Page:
When motion hurts, orthopedic issues may be to blame. If you’re struggling with chronic or acute joint pain and stiffness, you’re probably either worried about relying on painkilling medications or dissatisfied with the benefits you receive from those medications. At the same time, however, you may be hoping for a solution that doesn’t involve major surgery. In that case, you’ll be happy to learn that exercise can help you get a grip on that orthopedic pain problem.
The Mechanics Behind Joint Pain
Your body has many different kinds of joints. Joints that use only cartilage or fibrous tissue to connect bones allow for little to no movement. Synovial joints make use of muscles, tendons, and ligaments to bend or move your elbows, shoulders, knees, lower jaw, fingers, back, neck, toes, hands and feet. Unfortunately, the many components that make up these complex joints also allow for mechanical problems that produce pain. Some of the more common examples include:
Acute strains and sprains: When a joint experiences sudden hyperextension or other extreme stress, the tendons and muscles may tear (a strain) or the ligaments may suffer damage (a sprain).
Dislocation: Sometimes an accident or other high-impact event can cause bones to completely lose their relative position in a joint.
Tendinitis: Chronic stress on tendons can cause them to suffer numerous tiny tears that never quite heal. This can lead to a state of chronic inflammation.
Bursitis: Many joints have fluid-filled sacs called bursae that reduce friction between joint components. But these sacs can become inflamed by friction themselves.
Arthritis: Osteoarthritis and rheumatoid arthritis are just two of the more common forms of this painful degenerative joint problem.
Overuse injuries: Excessive repetitive motion can cause a joint to become chronically painful and stiff.
The Role of Therapeutic Exercise
When everyday motion causes pain, the thought of increasing that motion to reduce the pain sounds counterintuitive. But the right exercises can actually ease orthopedic pain in a number of ways. For instance, painful instability in a knee joint can be associated with weakness in the muscles that support the knee or leg. Exercises such as bridges, clamshells, leg raises and quadruped hydrant exercises can help reduce stiffness and build the muscles that reinforce proper knee function.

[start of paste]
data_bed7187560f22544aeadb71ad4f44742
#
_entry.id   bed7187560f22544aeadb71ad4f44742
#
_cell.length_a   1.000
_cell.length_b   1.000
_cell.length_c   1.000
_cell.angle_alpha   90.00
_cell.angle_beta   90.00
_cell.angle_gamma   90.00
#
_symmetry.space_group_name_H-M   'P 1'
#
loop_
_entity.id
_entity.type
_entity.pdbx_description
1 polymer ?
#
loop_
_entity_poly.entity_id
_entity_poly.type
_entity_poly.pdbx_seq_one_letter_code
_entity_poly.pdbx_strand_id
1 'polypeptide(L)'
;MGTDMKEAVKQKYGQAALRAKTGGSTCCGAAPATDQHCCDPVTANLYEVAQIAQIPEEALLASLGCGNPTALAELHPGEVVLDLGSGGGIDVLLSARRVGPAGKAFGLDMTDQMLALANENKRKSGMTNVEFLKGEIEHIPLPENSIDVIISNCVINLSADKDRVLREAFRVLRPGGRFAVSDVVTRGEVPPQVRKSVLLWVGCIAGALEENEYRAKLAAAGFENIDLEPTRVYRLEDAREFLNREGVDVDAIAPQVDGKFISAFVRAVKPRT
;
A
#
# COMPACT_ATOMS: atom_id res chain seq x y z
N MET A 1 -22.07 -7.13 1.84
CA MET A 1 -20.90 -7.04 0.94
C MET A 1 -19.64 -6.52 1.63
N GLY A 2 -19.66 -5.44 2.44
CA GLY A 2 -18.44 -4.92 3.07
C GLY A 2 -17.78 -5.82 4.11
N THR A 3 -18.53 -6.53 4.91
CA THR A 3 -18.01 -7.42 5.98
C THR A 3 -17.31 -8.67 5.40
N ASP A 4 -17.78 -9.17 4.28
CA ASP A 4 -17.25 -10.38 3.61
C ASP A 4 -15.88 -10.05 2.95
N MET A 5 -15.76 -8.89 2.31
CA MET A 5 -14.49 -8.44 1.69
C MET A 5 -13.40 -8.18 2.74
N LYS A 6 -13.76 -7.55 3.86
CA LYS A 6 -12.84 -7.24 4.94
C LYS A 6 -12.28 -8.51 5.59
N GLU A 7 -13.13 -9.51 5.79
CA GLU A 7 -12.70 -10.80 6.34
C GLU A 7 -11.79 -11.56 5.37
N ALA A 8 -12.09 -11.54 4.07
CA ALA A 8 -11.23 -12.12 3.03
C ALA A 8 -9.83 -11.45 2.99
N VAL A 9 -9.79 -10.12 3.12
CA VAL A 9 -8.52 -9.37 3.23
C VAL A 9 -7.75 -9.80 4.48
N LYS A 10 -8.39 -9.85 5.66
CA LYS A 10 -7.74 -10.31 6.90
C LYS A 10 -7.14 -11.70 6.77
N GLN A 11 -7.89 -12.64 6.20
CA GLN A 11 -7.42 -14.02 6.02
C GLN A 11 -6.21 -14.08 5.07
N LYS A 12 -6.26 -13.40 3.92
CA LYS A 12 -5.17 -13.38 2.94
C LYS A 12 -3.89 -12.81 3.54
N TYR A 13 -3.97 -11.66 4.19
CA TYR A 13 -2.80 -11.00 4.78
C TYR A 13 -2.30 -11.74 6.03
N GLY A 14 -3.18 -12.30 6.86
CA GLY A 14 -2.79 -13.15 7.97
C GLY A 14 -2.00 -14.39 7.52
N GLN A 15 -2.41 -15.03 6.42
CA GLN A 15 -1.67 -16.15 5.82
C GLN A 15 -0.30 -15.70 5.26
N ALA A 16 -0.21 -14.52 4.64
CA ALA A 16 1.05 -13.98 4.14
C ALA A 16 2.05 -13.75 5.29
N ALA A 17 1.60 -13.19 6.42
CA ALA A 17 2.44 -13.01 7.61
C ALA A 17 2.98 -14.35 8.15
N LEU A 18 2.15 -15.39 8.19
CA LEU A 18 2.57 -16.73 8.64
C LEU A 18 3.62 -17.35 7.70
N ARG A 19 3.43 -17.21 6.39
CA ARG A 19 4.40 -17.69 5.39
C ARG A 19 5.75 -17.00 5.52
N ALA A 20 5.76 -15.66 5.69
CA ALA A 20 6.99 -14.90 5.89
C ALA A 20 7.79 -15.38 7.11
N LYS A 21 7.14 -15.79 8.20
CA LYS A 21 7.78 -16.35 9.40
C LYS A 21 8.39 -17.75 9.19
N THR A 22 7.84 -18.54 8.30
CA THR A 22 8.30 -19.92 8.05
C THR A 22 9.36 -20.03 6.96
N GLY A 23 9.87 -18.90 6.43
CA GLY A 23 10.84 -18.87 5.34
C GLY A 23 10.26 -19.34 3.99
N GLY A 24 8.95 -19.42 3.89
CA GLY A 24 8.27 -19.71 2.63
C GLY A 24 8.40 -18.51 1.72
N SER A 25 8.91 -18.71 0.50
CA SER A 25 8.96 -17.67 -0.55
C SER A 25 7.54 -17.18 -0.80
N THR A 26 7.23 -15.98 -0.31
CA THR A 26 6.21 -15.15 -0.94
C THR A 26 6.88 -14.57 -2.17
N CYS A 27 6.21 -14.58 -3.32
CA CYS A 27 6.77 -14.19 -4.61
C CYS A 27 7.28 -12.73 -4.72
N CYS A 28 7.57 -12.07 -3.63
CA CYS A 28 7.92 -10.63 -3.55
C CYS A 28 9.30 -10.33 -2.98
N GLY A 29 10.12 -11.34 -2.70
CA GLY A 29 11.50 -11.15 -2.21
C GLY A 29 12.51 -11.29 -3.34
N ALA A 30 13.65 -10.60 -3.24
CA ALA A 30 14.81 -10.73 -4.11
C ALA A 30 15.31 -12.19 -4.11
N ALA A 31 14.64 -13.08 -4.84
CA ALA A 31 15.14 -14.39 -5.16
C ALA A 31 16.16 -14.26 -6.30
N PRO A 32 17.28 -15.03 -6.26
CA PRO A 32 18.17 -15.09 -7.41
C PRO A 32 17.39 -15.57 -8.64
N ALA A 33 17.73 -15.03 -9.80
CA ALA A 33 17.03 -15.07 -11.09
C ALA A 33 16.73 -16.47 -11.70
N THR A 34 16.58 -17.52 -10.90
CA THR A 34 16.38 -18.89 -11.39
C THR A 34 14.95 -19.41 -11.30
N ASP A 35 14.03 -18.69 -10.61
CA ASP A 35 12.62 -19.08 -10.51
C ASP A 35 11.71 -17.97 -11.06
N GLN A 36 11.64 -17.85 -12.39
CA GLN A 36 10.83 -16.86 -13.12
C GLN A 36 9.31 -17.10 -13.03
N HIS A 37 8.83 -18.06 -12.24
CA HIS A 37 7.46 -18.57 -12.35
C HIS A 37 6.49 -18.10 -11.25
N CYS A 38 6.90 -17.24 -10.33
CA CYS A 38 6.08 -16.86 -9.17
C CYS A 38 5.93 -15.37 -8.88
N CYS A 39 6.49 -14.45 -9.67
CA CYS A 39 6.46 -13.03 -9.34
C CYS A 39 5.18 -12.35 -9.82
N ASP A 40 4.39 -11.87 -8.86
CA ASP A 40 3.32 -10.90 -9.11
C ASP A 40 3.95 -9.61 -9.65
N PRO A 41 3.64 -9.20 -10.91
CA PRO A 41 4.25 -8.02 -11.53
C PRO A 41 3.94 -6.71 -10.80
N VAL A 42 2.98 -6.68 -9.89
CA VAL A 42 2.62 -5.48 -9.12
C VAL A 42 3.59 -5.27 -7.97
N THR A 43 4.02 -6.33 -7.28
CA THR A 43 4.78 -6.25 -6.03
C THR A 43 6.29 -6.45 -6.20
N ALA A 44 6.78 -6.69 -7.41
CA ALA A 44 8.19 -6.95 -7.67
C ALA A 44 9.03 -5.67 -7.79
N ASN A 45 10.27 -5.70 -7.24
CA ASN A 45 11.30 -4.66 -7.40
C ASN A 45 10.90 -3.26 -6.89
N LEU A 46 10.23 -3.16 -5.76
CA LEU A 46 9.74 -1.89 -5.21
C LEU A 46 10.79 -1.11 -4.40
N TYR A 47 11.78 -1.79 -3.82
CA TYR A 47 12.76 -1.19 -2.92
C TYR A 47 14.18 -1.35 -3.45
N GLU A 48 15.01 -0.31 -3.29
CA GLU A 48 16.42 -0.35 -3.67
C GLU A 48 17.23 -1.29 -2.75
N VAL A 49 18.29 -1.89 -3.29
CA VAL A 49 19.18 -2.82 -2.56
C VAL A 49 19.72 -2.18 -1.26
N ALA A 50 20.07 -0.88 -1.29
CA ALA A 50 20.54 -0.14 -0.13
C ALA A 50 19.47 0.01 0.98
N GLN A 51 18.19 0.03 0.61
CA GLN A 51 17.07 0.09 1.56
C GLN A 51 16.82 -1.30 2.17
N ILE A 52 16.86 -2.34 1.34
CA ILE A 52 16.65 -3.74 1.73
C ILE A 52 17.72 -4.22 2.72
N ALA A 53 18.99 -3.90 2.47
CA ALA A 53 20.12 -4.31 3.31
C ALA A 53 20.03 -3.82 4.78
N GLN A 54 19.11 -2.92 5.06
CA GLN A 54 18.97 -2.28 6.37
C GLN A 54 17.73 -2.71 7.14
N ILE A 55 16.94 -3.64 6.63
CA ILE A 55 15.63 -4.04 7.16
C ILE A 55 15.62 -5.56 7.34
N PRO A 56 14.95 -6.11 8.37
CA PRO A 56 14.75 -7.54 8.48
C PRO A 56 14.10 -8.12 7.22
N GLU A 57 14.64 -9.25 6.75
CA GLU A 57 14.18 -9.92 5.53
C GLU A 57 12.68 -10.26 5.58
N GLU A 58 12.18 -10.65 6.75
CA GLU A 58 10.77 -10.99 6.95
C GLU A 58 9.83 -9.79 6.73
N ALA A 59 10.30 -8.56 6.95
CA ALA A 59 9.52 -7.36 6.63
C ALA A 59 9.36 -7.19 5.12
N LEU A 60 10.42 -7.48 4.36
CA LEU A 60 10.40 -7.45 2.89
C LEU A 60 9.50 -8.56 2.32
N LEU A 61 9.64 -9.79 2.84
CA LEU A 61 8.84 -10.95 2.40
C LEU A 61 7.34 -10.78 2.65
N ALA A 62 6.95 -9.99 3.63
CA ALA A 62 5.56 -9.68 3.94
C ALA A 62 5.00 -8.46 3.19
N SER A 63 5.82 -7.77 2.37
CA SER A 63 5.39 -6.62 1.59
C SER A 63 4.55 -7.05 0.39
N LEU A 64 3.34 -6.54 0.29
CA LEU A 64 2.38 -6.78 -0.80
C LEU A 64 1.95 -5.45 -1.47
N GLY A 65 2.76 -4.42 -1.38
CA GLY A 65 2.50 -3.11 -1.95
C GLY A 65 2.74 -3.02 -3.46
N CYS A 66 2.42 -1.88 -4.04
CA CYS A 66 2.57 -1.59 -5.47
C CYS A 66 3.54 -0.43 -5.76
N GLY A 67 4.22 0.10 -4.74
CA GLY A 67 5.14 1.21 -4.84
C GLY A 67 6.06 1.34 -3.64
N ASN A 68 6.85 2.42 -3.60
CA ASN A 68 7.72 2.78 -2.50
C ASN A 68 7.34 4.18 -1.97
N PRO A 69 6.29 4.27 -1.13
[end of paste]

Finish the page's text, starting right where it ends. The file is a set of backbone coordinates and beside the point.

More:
Exercises can help you keep arthritic joints in optimal shape. Gentle stretching exercises can gradually help you increase your pain-free range of motion. Aerobic exercises such as walking can reduce joint pain while also helping you shed extra pounds (which can make a big difference for the weight-bearing joints). Swimming and cycling offer similar benefits for knee pain without placing weight on painful joints. Strength training can help the soft tissues in a joint support that joint more effectively, easing stress on the bones and cartilage.
Soft tissue pain such as strains and tendinitis generally require rest and/or physiotherapy before those tissues can be exercised safely. But once your orthopedic specialist gives you the go-ahead, gentle exercises can help you re-train and strengthen joints, protecting them against conditions such as tennis elbow.
Get Your Own Personal Pain Management Exercise Plan
Don’t try to concoct your own exercise plan for a nagging orthopedic pain issue. Some exercises might do more harm than good, while certain conditions may require surgery or other treatment techniques. Contact us here at Oasis Orthopedic and Spine Integrated Services to schedule a consultation with our orthopedic experts. We can present you with a customized, medically-supervised exercise plan that suits your specific needs.